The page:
Family members wanted to prevent him from being murdered by the foot soldiers of Allah that operate with impunity in the region. They did not want him to suffer the same fate as Deborah Samuel whose muslim school mates murdered in cold blood for making 'blasphemous' whatsapp posts. Bala's family did not want him to be killed like Pastor Shuaibu, or Mrs Agbahime and other victims of Islamic bloodletting in the country. By the way, as in other cases linked to allegations of blasphemy, those who murdered these individuals have not been brought to justice, and as we know in Nigeria, would never!
Bala’s family took him to a state hospital, which is an extension of the Islamic clinical enterprise, a part of the malllamic, imamic sheikhist, ulamaic rehabilitation centers that operate in the region. From his hospital bed, Bala reached out to the humanist community and colleagues around the world who rallied and campaigned. And Bala was released from the hospital.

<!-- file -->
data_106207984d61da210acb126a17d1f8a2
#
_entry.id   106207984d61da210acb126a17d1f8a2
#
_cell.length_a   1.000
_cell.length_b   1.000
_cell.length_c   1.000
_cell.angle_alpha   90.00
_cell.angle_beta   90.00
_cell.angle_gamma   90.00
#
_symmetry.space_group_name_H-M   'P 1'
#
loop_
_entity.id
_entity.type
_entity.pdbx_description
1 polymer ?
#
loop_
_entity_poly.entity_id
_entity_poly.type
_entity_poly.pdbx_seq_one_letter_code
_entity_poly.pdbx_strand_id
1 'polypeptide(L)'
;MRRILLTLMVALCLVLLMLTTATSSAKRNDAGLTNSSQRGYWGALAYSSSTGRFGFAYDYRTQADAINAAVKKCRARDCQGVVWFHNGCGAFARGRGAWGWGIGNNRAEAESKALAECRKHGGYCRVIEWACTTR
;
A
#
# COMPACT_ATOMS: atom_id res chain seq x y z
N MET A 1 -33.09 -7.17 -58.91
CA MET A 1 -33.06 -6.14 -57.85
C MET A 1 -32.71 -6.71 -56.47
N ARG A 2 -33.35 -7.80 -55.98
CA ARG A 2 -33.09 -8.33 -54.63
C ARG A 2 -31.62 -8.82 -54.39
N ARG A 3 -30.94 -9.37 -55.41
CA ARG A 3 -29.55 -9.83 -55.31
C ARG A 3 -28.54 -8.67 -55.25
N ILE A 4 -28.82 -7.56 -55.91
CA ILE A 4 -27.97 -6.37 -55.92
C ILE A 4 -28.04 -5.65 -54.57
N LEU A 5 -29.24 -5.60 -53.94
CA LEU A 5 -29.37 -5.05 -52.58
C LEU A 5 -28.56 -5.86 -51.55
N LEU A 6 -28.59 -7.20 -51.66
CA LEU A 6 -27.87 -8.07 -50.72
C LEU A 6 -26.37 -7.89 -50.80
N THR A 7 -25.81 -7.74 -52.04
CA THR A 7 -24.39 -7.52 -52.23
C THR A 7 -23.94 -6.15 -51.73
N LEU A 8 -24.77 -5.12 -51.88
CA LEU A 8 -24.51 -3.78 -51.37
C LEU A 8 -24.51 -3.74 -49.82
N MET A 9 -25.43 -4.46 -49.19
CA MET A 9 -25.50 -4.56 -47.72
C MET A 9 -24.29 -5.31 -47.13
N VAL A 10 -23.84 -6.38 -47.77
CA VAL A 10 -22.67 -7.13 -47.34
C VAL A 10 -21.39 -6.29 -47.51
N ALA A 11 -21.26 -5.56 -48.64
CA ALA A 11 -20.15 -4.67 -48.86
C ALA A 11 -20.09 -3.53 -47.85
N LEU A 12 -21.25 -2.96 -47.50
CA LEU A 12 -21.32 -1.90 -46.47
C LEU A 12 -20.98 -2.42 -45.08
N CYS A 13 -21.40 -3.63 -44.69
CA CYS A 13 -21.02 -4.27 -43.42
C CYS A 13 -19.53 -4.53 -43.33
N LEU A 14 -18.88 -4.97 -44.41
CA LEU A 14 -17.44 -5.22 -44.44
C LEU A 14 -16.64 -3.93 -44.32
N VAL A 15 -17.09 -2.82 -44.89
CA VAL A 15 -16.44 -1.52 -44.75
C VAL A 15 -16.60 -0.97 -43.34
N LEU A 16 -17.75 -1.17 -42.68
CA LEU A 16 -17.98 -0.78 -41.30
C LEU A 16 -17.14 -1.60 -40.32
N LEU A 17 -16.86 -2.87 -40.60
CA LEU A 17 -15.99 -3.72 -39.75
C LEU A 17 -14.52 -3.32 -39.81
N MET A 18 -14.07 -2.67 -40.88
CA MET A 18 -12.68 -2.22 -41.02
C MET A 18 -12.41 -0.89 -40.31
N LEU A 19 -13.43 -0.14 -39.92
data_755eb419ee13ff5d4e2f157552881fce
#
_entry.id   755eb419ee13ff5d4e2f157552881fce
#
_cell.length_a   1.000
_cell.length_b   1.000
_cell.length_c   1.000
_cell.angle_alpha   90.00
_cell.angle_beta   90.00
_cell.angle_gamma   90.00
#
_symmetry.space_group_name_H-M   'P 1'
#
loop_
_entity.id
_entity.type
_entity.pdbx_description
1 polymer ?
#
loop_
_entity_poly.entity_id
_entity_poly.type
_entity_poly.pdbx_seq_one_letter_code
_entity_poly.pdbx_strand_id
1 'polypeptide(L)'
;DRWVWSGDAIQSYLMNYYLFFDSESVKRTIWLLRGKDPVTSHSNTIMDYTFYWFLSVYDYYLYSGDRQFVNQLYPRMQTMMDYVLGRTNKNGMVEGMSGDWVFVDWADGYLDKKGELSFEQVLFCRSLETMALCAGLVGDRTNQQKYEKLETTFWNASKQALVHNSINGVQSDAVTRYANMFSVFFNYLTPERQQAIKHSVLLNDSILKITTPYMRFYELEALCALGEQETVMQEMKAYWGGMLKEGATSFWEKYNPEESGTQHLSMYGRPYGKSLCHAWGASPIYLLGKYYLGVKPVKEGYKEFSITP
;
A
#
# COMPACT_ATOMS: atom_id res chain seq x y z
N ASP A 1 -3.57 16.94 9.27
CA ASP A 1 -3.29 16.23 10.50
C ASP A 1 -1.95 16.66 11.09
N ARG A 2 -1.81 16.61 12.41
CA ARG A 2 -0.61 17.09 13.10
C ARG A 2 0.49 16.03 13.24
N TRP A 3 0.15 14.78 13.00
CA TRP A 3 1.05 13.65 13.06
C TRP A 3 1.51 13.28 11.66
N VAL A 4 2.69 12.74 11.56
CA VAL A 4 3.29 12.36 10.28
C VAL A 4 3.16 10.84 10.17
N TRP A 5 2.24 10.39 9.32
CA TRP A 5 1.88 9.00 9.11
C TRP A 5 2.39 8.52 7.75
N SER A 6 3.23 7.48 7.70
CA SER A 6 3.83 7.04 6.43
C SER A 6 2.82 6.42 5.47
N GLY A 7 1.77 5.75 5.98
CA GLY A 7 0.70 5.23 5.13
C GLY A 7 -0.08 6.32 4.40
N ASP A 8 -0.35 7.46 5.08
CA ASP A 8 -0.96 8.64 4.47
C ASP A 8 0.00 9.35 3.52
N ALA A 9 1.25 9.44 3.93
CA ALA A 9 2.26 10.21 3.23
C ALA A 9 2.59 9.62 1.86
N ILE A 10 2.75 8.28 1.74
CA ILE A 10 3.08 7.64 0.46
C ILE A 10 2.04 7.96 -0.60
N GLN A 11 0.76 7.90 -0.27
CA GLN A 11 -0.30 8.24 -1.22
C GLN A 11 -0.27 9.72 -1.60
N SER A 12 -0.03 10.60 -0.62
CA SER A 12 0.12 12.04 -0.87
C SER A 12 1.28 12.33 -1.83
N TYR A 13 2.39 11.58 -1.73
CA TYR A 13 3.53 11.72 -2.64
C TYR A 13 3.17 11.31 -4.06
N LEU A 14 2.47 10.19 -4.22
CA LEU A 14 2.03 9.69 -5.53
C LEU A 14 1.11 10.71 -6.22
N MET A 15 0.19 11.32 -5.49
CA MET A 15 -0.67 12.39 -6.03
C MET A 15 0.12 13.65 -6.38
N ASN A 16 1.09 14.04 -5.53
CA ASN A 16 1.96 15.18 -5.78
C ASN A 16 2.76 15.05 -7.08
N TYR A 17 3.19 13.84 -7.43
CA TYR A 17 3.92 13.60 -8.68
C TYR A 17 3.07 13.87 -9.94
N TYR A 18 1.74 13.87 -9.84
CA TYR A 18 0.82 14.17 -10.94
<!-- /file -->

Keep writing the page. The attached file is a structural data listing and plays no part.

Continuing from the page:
Bala was not the only humanist in Africa declared mentally sick for leaving Islam. Mohamed Salih from Sudan who changed his status to non religious in his national identity card was accused of apostasy. But a judge acquitted him after declaring that he was mentally incompetent.
Bala became a free man. But it was only for a short time because Islam as practiced in Nigeria has no place for freedom, freethought, freedom of expression, and free inquiry. The islamic faith is opposed to liberty and open mind. The Nigerian Islam is antithetical to human rights and equality before the law. It sanctions oppression and persecution, and deploys physical and structural violence against real and imagined religious others, non believers, dissenters and inquirers. The Islamic religion largely thrives on fear, force, and intimidation especially in sections of the country where muslim adherents are in the majority. It is in these muslim majority communities such as Bala's Kano state that political Islam is in full force. Sharia is being enforced. Islamic policing takes place. And Boko Haram militants are on rampage.